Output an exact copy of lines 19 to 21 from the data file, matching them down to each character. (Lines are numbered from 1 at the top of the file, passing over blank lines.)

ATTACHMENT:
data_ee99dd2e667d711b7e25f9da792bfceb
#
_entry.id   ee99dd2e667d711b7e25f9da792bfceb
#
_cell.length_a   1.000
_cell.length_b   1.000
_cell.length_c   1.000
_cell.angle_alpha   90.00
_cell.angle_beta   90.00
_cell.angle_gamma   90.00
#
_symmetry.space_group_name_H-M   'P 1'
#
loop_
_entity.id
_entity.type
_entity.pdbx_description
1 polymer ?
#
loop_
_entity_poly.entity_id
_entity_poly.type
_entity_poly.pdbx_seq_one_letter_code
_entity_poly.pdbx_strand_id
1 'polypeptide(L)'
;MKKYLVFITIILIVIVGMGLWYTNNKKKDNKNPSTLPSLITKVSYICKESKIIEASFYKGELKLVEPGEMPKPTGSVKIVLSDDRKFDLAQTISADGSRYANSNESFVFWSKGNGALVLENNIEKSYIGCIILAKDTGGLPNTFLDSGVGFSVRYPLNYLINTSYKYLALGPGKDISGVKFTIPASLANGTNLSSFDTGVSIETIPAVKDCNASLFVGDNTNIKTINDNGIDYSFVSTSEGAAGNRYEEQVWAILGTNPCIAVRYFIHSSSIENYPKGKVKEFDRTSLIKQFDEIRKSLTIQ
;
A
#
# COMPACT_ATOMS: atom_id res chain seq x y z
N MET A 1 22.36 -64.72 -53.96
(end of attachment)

#
loop_
_entity_poly.entity_id